How to protect your email account
An email account is the gateway to your personal life, which means that it’s also a valuable target for cybercriminals. From banking credentials to social media passwords, your email inbox is a treasure chest of sensitive data. In light of this, it’s no surprise that hackers have become extremely efficient in exploiting email accounts. From malware-ridden macros to complex social engineering, they’ve never been better equipped.
So what can you do to bulk up your email security and keep your account secure?
Create strong credentials
It’s important to create a solid security foundation or you’ll be left vulnerable from step one. For starters, pick a unique email address that variates from just your name then back that up with a long, original, passphrase. There are plenty of ways to create strong passwords, such as mixing letters, numbers and symbols to make sure it’s difficult to crack. Furthermore, make sure your password stays secure. If you reuse the same details for every account or leave them saved in a text file on your desktop there’s a much greater chance your account will be compromised.
Pick a good email client
There are a lot of options these days when it comes to email clients, from the big-name players of Outlook and Gmail to smaller programs such as Thunderbird and OS X Mail. While each has its advantages and disadvantages, for general users it’s probably best to stick to the most well-supported clients. Not only are they free of charge, but they have security measures built in as standard. Furthermore, regular updates and upgrades will roll out fairly consistently. Unless you’re sharing government secrets (we’re fairly sure Julian Assange doesn’t use Gmail), a standard email client will work just fine.
Know what threats are out there
In this digital age, cybercriminals have sophisticated ways to get into your email inbox, yet people continue to fall for simple tactics, such as phishing or malicious links. While you may feel you’ll never be caught out by these common tricks, cybercriminals are getting better at disguising their activity. Social engineering, for example, has grown as people share more and more personal information online. From just a public Facebook account, a hacker will be able to tell a lot about you, from where you live, to where you eat, to your closest friends and family. Typically, this information will be exploited to craft malicious emails that appear to be legitimate, such as an invoice from your boss or your partner sharing photos of a recent holiday. Stay aware. While many email clients will catch these attacks before they reach your inbox, some may slip through.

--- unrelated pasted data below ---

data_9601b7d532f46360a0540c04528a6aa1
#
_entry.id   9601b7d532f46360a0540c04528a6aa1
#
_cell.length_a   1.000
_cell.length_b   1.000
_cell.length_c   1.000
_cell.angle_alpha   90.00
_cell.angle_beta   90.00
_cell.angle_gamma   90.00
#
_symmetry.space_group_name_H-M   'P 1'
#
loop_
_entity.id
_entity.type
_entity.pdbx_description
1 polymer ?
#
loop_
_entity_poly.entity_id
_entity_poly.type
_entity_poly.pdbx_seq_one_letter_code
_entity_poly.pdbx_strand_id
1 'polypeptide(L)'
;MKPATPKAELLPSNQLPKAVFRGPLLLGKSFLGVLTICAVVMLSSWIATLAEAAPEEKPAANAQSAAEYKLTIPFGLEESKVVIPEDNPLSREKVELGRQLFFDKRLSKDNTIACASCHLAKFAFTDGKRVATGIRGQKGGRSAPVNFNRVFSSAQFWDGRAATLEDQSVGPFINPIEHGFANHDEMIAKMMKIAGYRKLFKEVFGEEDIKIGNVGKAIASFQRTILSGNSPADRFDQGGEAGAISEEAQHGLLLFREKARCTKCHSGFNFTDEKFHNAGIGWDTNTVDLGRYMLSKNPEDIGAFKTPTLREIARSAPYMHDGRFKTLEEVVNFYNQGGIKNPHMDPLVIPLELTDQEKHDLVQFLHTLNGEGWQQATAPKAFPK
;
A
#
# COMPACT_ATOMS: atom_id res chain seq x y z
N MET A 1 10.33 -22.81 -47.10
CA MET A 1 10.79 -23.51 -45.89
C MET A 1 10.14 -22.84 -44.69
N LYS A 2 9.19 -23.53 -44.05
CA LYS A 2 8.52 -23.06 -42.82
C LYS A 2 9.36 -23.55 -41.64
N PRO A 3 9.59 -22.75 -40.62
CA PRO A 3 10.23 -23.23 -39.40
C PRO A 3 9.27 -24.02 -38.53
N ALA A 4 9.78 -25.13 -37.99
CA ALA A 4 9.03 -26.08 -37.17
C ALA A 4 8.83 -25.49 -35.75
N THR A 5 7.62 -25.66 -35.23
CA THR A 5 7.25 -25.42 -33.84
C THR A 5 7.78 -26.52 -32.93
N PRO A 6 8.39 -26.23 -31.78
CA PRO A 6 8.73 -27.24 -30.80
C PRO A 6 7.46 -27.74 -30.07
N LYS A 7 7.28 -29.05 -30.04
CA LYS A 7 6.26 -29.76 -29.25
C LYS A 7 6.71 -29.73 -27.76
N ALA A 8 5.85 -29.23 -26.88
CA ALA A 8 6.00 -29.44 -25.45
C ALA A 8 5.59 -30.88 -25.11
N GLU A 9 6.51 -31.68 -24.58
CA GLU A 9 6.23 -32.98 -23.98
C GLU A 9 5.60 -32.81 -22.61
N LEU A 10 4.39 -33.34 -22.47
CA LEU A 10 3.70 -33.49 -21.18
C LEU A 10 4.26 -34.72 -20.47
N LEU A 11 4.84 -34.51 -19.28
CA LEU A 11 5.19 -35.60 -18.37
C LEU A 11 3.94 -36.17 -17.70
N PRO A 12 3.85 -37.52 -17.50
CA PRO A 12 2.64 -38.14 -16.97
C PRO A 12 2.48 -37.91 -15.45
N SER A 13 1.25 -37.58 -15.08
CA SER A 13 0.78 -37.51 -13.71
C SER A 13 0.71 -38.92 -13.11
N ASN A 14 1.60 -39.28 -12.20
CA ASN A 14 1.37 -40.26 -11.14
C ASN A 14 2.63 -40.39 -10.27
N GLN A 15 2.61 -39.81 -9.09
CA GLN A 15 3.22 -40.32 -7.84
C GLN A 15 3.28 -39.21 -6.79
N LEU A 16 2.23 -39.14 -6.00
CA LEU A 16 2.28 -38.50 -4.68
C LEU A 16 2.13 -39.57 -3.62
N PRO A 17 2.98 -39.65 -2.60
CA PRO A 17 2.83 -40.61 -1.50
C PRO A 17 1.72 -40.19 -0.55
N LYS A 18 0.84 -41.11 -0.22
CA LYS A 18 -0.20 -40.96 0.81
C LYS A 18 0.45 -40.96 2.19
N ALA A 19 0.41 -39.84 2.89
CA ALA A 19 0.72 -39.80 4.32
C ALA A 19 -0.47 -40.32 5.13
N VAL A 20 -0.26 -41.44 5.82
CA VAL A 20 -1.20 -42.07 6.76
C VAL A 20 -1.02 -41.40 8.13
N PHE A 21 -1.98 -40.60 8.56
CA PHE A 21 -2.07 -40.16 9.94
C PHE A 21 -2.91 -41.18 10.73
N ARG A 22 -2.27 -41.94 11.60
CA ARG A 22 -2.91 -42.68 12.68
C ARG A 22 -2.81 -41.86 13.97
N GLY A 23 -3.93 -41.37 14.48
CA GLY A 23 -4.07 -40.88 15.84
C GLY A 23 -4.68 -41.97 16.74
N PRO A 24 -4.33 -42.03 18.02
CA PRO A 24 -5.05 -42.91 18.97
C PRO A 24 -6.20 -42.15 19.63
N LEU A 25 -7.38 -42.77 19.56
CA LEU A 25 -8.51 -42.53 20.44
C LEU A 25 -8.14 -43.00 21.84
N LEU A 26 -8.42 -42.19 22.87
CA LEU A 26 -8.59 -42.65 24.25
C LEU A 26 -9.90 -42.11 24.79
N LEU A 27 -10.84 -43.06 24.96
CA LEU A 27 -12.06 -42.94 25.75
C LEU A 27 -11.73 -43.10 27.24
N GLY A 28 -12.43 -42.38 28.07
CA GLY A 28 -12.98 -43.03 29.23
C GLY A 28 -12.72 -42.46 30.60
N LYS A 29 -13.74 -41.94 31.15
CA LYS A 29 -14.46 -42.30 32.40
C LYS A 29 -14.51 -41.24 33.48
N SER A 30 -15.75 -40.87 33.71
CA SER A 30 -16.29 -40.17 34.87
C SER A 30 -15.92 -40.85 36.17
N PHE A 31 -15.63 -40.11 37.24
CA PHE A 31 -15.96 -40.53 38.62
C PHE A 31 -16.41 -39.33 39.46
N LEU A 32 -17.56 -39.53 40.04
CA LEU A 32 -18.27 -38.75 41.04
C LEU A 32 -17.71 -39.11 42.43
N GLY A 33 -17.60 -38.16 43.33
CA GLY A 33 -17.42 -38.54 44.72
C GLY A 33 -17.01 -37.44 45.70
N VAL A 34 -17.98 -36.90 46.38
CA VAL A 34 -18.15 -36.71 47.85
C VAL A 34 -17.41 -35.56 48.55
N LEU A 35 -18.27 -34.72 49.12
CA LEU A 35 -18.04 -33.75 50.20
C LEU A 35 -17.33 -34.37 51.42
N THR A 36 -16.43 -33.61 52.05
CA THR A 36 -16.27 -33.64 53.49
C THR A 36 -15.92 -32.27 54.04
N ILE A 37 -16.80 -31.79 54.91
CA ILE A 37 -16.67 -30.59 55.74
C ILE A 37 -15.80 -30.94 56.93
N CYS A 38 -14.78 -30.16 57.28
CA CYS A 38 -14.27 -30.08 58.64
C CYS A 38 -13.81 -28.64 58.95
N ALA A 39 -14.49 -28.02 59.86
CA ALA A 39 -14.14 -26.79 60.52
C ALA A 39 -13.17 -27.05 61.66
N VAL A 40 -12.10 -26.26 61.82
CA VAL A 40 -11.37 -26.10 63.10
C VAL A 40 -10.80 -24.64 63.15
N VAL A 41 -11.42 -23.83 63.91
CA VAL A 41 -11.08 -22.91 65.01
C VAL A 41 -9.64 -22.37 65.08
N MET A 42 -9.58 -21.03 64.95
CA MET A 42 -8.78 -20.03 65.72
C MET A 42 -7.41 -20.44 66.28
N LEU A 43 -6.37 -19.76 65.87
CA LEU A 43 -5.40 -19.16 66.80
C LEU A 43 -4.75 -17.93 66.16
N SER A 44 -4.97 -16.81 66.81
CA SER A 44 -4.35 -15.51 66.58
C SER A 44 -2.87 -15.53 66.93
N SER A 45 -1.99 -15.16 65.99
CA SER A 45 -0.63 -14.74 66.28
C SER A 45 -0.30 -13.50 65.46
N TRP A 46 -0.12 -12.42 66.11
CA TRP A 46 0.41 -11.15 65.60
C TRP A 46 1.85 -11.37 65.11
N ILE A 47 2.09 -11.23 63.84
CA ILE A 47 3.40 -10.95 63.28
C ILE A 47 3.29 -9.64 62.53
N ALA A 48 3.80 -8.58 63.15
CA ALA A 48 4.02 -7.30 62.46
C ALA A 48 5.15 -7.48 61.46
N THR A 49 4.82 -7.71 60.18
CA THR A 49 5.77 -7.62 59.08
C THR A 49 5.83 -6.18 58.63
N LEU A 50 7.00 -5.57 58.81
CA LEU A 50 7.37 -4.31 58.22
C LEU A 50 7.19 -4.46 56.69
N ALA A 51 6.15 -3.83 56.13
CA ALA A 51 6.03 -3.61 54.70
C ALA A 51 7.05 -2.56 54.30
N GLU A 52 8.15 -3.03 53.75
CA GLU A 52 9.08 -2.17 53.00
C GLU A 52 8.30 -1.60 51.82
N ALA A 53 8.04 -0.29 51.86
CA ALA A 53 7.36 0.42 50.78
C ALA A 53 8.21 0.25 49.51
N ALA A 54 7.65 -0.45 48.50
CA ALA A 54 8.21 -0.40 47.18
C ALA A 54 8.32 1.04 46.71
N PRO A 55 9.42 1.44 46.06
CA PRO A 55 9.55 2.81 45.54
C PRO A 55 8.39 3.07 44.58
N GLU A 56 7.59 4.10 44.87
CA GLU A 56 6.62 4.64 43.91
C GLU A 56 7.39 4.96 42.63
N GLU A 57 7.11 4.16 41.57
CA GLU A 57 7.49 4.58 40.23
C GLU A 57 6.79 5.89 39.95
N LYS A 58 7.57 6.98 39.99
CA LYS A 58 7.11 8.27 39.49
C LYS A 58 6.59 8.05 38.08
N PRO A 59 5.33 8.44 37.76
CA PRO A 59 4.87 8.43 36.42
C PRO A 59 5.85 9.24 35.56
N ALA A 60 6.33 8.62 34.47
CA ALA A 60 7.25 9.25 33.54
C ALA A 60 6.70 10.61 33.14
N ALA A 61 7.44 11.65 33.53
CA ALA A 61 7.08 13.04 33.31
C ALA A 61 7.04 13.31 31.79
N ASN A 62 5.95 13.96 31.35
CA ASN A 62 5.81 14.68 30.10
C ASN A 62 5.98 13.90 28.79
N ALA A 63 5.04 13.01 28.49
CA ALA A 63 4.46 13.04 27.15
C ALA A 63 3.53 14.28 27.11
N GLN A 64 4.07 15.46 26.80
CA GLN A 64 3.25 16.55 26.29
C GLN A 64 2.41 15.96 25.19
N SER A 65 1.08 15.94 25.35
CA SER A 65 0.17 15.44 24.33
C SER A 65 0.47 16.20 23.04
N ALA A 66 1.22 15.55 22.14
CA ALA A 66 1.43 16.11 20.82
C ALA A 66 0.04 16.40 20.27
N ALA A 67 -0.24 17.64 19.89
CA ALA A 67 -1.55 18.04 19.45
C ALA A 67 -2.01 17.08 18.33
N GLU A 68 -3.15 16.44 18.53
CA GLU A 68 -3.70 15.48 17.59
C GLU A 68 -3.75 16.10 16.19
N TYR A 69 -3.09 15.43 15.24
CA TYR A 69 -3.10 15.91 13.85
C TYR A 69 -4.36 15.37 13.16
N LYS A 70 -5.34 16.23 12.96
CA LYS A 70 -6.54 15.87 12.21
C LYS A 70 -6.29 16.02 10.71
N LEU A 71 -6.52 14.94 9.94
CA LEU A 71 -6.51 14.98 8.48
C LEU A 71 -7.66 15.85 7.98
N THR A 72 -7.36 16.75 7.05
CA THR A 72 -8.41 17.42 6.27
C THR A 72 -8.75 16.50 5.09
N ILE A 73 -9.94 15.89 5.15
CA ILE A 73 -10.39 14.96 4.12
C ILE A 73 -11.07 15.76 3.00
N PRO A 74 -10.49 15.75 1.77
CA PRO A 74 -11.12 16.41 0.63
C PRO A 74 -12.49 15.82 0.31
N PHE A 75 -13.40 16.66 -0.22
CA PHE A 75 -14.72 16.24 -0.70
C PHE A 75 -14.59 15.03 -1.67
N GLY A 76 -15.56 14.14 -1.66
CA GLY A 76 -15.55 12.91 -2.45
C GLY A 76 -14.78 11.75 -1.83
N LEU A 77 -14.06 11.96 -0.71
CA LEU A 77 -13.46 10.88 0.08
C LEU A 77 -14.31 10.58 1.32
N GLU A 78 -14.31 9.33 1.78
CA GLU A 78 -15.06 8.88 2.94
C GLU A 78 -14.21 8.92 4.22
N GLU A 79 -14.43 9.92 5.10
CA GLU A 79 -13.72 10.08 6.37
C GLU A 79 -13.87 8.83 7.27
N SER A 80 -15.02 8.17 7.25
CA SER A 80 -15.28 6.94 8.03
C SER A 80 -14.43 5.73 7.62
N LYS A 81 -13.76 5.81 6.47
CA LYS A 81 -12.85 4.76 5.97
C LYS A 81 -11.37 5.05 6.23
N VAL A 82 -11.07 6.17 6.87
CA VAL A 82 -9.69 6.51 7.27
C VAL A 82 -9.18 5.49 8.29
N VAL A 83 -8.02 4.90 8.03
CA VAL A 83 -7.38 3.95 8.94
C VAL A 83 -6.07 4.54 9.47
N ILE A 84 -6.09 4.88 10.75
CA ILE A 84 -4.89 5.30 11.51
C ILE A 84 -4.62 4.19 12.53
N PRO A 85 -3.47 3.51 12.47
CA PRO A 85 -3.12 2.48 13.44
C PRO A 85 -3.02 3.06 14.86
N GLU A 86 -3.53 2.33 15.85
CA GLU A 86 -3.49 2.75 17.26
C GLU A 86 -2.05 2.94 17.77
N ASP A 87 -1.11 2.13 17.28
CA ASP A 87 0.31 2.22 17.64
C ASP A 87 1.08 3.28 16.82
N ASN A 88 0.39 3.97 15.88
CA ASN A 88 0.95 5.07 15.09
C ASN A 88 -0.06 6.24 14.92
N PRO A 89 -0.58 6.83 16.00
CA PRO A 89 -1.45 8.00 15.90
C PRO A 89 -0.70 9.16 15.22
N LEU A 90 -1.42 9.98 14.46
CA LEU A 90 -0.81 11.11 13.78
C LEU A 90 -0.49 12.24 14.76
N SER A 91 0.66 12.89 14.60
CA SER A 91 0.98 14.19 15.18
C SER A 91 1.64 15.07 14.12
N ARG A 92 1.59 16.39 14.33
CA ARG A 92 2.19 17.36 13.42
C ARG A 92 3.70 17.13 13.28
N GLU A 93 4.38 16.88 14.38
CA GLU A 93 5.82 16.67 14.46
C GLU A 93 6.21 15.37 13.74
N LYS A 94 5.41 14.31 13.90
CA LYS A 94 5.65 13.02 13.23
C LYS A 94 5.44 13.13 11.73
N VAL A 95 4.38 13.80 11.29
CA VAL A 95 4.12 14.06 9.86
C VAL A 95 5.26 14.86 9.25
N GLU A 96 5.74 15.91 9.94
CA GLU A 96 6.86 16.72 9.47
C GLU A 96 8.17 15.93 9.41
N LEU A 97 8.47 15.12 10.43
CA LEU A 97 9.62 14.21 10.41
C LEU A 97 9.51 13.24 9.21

Use strong antivirus and anti-malware software
Of course, even the best security standards will mean nothing if you don’t use a reliable antivirus or anti-malware product such as BullGuard Internet Security, which boasts protection against malware, spyware, phishing attacks and spam. If you suspect that your computer may have a problem, it’s advisable to do a full-system scan to curb any potential threats that may be lurking.
Two-factor authentication (2FA)
Once you have a solid foundation of security in place, the next step is to add extra protection by turning on two-factor authentication (2FA). This works by allowing you to add an extra verification method to your email account such as a secondary email address or a text message and is now frequently offered by major websites that handle sensitive user data.
Monitor logged-on locations
Increasingly popular with major services such as Google’s Gmail and social giant Facebook is location logging, which shows you where your account is being accessed from and from what device. Even better, you can keep an eye on unfamiliar IP addresses and even block connections remotely.
If you need to, use encryption
If you do need a stronger level of protection for sending or receiving emails, for example while dealing with bank details, you can always use an extra layer of encryption such as Pretty Good Privacy (PGP) to keep your secrets secure. That said, for most cases modern email uses decent levels of cryptography and will only send emails over secure connections. Google, for example, recently installed warnings that alert you if your contacts are not on an encrypted connection – a welcome move.
Beware of public Wi-Fi
It goes without saying, but public Wi-Fi is not a safe place to access sensitive information such as bank accounts or email inboxes. If you want to keep your data properly safe from hackers, be aware that it’s becoming increasingly easy for criminals to compromise your accounts using ‘man-in-the-middle’ style attacks to intercept data as it passes along open networks used in coffee shops, airports and train stations. If you’re on the move and have to use public Wi-Fi, at the very least use a good virtual private network (VPN).
As hackers become increasingly sophisticated, it’s more important than ever to make sure you have basic cyber hygiene in place. While no one can claim to be 100% safe from attack, using these tips will leave you better protected than most. This is why it’s doubly important to use strong protection software such as BullGuard Antivirus, as it detects malware hidden in emails and phishing attempts that masquerade as legitimate messages.